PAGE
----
This year the Detroit Tigers will feature an everyday lineup with eight right-handed batters and one switch-hitter (assuming Cameron Maybin gets the lion’s share of playing time in center field). Although it’s quite a potent lineup, it’s a remarkably lopsided one.
New GM Al Avila isn’t entirely responsible for this tilt to the right—he inherited most of this team. But the two lineup changes he has made—Justin Upton in left field and Maybin in center—certainly exacerbated the imbalance.
You can argue this one-sidedness doesn’t matter, but the numbers say it does. To take a fair measure, examine the Tiger regulars’ OPS— on-base plus slugging, the handiest quick measure of offensive performance—against righties and lefties over the last three seasons.
Here are those figures for the cumulative OPS from 2013, 2014, and 2015: Only Maybin has a “reverse split” with an OPS over that three-year period of.639 vs. lefties and .667 vs. righties. That’s not a big difference—and a .700 OPS is the rough benchmark for what establishes an average major-league hitter anyway, so Maybin is at best slightly less mediocre against righties.
Fortunately, switch-hitting Victor Martinez hit righties substantially better (.883) than lefties (.794) over that three-year period. But the other seven regulars hit lefties better than righties: Kinsler .783 vs .740; Upton .859 vs. 801; Miggy 1.040 vs. .962; JD Martinez .862 vs. .833; Castellanos .806 vs. 677; McCann .883 vs. 613; Iglesias .823 vs. .683. Add up all nine differentials—and you get a lineup with a cumulative OPS 620 points higher versus lefties than versus righties. Also, note that the bottom four men in the lineup are below .700 vs. right-handed pitching, which means only after the first five batters, the lineup descends into mediocrity. And putting Gose in for Maybin doesn’t help all that much—his OPS over the same period is just .705 against righties—reducing that cumulative split by only thirty-eight points.
Of course, that’s not the whole story. You also have to factor in the opposing pitchers. Apart from a few exceptions, most right-handed pitchers perform better against right-handed batters. And the starting staffs of the Tigers’ Central Division rivals are stacked with righties. The Indians have no lefties in their projected starting rotation (Kluber, Carrasco, Salazar, Bauer, Tomlin, Cody Anderson—all six are righties). The White Sox have southpaw Chris Sale—and righties Quintana, Rondon, Danks, and Eric Johnson in their top five. The Royals have lefty Danny Duffy—but otherwise five righty starters in Kennedy, Ventura. Volquez, Medlen, and Chris Young. The Twins’ fifth starter is lefty Tommy Milone, but the top four in their rotation are all righties.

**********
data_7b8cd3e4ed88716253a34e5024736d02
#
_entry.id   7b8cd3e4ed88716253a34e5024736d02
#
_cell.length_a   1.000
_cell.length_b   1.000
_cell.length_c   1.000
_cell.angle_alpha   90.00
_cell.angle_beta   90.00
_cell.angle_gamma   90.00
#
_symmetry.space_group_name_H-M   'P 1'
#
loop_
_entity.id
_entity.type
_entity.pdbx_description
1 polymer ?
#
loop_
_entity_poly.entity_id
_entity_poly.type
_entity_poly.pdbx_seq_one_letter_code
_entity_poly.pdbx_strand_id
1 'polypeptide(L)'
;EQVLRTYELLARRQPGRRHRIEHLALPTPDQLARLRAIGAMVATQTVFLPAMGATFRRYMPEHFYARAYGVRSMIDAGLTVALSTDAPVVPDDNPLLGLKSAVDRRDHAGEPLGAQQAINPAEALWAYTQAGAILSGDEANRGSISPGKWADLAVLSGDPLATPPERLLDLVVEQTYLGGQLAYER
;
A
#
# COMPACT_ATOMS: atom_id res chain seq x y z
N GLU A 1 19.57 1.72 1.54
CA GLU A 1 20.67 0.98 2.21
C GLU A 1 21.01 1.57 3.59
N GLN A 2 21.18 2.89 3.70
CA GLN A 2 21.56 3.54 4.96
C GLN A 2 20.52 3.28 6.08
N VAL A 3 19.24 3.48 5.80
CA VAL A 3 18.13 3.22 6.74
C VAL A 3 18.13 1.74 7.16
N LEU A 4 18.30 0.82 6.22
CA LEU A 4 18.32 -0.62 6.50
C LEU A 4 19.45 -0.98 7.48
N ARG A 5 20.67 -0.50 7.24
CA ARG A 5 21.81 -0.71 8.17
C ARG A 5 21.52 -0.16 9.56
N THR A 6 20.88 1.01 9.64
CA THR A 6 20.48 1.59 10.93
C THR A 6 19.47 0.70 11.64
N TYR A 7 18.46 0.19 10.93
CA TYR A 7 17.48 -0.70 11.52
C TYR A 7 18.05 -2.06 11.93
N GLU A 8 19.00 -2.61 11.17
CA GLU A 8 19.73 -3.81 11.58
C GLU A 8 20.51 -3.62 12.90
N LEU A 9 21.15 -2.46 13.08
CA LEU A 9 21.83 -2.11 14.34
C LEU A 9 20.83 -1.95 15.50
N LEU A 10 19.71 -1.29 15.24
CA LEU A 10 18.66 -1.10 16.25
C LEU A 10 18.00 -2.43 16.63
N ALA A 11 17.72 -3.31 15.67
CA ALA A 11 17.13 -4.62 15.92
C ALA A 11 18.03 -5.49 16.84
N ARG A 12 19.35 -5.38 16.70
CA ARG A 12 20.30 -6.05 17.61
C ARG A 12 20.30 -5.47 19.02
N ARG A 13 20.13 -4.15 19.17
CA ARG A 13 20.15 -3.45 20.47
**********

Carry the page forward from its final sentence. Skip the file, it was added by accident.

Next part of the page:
That’s a total of only three lefties in the Central rivals’ starting rotations—and one of them is Sale, who does a pretty good job getting anybody out. How often do you think Detroit will be seeing lefty starters in those seventy-two games? I would guess very few—since the Twins and Royals will probably maneuver their rotations to avoid starting their lone lefty against Detroit, if at all possible.
And most clubs outside the division will try to do exactly the same thing. In the overwhelming majority of their seventy-two games against their divisional rivals, and very likely in a large majority of their other games, the Tigers’ lopsided lineup will be facing right-handed starters—and will suffer accordingly.
It’s doubtful Detroit will see many lefty relievers this year either—but these days most pens have four or more righties ready to see action. The Royals’ big three relief aces—Herrera, Davis, and Holland—are all righties, for example. Keeping bullpen lefties out of the game is not going to be a major accomplishment for the Detroit offense.
And nobody is going to be quaking if the Tigers go to their bench and pinch-hit Anthony Gose or Tyler Collins or Jerrod Saltalamacchia—these lefties available as reserves aren’t exactly bashers, they’re inferior hitters compared to the guys they’d be replacing, which is why the club is stuck with the lopsided lineup in the first place.
This is one reason why it would have been vastly preferable to acquire at least one left-handed-hitting outfielder rather than Maybin and Upton—someone like Alex Gordon.
The last thing any opposing manager will want to do is run a southpaw out on the mound against this team. And there will be very few innings that they do. Fans better hope right makes might this year.